• Civil Offices

Each Civil Office will have its own rules and regulations. Some allow viewing of original records and others do not. Some will look up the information for you for a fee and give you a certificate of what they saw and some won’t allow access to the records at all.

Call or write ahead to be sure you understand what is possible and what is not. And always make sure there is a good possibility that the records are housed there. Be polite when in your communications and when you get there, you are a guest at their location and you don’t want to wear out your welcome, especially if it is a long distance from your home.

  • Archives

Different Archives were created for various reasons. Be sure you understand the purpose of the archive you’re visiting. For example, The National Archives of the United States is a storage facility preserving Federal records. If your ancestor was not involved in the United States Federal Government, nor was someone famous, you would probably not find them there.

Wikipedia explains that “In general, archives consist of records that have been selected for permanent or long-term preservation on grounds of their enduring cultural, historical, or evidentiary value. Archival records are normally unpublished and almost always unique, unlike books or magazines of which many identical copies may exist. This means that archives are quite distinct from libraries with regard to their functions and organization, although archival collections can often be found within library buildings.”

There are many different types of archives: Academic, Business, Government, and Church to name a few. Parishes are an example of Church entities that may have archives. All archives have their own rules to follow. Some will allow you to copy the records with a copy machine or camera, others will only allow you to manually copy the information onto a notepad. And some will not allow access to the records at all. It is crucial to understand what materials the archive contains and the requirements of the archive before you go. It may even be a good idea to schedule an appointment with an archivist who can help lead you through the maze once you get there.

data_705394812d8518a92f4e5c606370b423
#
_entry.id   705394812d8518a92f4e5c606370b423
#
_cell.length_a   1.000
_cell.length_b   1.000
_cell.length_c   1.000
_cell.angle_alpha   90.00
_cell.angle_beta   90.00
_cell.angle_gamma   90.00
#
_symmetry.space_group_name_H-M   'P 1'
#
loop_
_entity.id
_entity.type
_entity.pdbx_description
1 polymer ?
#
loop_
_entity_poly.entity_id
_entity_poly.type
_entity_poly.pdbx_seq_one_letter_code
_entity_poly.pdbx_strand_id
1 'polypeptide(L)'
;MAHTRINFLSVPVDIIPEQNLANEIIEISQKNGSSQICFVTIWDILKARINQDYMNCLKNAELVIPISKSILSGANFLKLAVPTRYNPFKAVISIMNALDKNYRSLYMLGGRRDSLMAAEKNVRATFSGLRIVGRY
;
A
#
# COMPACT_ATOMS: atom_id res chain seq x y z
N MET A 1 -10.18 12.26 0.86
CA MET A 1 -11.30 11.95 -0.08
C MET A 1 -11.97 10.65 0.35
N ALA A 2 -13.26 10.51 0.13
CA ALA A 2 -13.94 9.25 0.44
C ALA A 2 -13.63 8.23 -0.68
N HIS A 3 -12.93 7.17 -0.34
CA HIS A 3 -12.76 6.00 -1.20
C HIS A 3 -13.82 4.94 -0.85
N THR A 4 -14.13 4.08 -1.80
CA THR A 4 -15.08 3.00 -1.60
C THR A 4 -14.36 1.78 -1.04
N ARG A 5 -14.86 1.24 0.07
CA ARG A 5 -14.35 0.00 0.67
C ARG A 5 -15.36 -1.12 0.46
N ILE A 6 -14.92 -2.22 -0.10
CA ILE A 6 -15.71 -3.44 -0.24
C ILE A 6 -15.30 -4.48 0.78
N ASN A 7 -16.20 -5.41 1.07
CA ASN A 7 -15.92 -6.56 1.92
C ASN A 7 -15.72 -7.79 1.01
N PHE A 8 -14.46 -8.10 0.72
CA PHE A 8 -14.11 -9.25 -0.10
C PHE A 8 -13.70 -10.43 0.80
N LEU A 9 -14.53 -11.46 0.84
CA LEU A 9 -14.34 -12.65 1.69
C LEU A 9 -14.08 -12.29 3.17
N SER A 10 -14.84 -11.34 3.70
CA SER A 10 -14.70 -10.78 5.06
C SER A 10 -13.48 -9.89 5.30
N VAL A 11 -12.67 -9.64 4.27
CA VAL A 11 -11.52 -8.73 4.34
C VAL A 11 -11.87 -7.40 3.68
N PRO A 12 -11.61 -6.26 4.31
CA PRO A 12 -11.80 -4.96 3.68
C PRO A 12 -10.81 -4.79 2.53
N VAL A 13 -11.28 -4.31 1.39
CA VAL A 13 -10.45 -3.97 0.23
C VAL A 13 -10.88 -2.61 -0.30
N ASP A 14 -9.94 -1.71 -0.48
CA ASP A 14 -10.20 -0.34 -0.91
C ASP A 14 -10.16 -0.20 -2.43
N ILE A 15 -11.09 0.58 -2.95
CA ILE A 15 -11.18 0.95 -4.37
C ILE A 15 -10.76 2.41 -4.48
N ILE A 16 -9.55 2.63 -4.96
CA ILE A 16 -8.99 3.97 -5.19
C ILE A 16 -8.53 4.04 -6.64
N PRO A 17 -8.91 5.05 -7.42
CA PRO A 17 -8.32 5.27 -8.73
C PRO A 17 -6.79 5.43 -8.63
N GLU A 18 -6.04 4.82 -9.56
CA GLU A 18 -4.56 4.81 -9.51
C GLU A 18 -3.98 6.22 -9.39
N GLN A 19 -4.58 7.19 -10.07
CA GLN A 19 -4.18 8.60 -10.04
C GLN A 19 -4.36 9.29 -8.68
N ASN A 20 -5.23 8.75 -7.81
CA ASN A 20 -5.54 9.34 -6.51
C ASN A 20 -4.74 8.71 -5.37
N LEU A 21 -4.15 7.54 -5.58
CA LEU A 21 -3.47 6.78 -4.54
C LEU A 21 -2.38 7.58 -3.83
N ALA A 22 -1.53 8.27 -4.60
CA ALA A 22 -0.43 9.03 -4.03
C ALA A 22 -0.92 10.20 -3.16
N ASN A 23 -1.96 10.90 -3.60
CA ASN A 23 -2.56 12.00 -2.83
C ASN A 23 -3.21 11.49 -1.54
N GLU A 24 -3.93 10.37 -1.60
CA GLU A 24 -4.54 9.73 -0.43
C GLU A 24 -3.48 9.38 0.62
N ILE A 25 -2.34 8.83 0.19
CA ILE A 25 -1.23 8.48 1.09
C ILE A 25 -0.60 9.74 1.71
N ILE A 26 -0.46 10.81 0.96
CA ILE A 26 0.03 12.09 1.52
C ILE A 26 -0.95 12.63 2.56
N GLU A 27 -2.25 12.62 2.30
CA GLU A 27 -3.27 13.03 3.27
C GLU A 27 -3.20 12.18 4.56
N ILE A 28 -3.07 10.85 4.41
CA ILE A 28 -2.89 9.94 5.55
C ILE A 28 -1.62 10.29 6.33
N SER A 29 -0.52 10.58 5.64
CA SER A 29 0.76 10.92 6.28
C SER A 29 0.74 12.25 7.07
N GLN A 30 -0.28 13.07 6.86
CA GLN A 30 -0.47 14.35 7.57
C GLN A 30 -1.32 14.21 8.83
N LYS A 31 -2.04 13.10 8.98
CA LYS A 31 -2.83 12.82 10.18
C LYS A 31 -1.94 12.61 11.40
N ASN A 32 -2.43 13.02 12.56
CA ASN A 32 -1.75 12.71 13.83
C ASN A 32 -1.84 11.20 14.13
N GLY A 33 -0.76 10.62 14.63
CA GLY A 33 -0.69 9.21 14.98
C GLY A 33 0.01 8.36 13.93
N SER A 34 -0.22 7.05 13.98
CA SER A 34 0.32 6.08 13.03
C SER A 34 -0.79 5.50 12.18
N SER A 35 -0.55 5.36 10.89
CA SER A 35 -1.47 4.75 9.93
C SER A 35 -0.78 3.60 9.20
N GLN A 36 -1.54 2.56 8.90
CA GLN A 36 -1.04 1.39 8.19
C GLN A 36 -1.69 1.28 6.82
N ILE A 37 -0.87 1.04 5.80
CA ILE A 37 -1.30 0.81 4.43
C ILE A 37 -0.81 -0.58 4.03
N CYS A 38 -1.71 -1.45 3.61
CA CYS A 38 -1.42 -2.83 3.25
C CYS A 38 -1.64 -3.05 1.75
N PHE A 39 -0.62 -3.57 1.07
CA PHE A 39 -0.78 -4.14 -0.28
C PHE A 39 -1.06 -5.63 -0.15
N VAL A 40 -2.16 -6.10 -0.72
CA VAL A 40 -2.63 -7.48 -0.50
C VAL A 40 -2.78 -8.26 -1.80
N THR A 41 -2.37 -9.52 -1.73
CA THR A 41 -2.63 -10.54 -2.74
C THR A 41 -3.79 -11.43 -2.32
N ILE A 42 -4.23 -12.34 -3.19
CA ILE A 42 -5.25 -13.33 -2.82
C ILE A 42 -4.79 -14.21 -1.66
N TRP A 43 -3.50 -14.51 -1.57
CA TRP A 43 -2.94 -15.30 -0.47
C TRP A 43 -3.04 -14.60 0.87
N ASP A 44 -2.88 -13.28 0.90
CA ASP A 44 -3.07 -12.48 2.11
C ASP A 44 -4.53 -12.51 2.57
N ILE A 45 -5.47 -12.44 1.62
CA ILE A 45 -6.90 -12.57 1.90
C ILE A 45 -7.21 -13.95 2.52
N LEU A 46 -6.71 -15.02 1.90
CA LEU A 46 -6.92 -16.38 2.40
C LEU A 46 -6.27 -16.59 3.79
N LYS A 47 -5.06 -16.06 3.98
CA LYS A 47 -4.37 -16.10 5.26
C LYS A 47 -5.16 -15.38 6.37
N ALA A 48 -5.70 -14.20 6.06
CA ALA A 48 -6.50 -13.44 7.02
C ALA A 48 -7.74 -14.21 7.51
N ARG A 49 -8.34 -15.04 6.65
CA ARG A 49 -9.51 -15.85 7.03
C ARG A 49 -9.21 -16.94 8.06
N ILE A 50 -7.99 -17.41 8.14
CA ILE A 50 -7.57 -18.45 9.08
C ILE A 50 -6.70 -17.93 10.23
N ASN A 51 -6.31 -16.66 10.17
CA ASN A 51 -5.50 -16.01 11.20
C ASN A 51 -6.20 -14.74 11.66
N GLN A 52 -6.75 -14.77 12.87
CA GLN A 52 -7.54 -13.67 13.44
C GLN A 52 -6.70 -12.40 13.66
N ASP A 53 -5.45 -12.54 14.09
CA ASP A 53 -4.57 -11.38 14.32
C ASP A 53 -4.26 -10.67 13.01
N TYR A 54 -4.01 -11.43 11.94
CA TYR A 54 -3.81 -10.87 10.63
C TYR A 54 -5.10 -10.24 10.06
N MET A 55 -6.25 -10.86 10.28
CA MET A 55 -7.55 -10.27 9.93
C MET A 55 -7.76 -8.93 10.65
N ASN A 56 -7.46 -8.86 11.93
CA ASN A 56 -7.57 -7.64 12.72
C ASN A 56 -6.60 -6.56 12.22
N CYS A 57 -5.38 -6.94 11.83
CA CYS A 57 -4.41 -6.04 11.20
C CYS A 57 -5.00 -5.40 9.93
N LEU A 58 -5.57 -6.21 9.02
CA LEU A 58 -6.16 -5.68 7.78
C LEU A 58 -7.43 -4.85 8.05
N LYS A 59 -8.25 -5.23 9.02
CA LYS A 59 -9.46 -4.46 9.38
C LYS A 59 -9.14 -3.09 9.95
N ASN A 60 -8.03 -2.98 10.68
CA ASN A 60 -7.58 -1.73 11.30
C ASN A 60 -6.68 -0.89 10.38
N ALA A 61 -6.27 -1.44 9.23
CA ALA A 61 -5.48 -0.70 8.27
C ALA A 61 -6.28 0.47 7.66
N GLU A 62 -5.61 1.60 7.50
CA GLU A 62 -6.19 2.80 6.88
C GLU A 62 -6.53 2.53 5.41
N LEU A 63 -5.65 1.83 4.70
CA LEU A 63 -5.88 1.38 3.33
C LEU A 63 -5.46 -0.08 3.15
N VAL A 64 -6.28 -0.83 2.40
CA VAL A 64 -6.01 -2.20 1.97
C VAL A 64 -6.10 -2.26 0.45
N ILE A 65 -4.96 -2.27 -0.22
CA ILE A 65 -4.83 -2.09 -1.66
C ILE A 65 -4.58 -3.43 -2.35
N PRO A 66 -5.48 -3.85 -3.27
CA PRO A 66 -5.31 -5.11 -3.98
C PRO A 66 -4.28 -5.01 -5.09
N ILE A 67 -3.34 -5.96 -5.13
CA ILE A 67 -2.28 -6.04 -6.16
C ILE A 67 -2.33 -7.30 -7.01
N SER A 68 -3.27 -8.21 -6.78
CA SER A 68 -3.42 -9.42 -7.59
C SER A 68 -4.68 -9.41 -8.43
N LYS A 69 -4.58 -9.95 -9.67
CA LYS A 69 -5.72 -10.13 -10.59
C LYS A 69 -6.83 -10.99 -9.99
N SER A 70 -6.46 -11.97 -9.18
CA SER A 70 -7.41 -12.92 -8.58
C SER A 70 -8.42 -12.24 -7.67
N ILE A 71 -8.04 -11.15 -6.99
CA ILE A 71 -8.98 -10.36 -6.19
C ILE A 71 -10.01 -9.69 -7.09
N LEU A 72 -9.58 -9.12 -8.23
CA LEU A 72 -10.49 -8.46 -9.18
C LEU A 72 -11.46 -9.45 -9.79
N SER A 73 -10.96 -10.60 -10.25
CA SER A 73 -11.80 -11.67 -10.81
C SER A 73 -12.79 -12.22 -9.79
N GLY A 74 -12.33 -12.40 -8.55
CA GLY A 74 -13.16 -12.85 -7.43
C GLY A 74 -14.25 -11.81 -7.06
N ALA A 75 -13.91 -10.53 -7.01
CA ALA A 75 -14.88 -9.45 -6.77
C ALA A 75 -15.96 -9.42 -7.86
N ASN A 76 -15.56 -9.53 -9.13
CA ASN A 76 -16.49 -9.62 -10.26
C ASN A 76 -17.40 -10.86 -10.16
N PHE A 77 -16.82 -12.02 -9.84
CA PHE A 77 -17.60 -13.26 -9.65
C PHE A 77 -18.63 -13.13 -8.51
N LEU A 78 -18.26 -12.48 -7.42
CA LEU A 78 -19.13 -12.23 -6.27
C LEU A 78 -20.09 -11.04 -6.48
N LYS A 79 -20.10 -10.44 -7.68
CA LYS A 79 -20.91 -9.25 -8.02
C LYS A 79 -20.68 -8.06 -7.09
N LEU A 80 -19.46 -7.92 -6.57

• Libraries

Most people have a basic understanding of what libraries are and what they can be used for. Libraries have books that may be of interest and may have newspapers, magazines and other artifacts that can be helpful. Be sure to see if their holdings are online before going, you may be able to locate the information you need online. However, be aware that just because the library does not have a book physically on the shelf does not mean it does not have it. Some libraries have microfilmed the books they used to physically hold on their shelves and afterward threw away the physical copy. If the book is old, check to see if it was microfilmed or written to DVD or other media.

Also important is to note that different libraries have different ways to access data. Most books in the US are cataloged using the Dewey Decimal system. However, the Library of Congress uses a another numbering system LLC (Library of Congress Classification), the Swedish library has it’s system, SAB, and The Hague in the Netherlands uses a classification system called UDC, the Universal Decimal Classification System. Get familiar with the numbering system you’ll need to use before you get there. That way you can use the time finding the records instead of training.

Although there is not enough space here to discuss all of the intricacies of each of the locations you may want to visit, hopefully the information above will alert you to things to be aware of as you prepare to go to a physical site.

Get familiar with the location, get familiar with the record repository, and get familiar with its holdings, means of storage, and rules, and you’ll be far better off when you get there.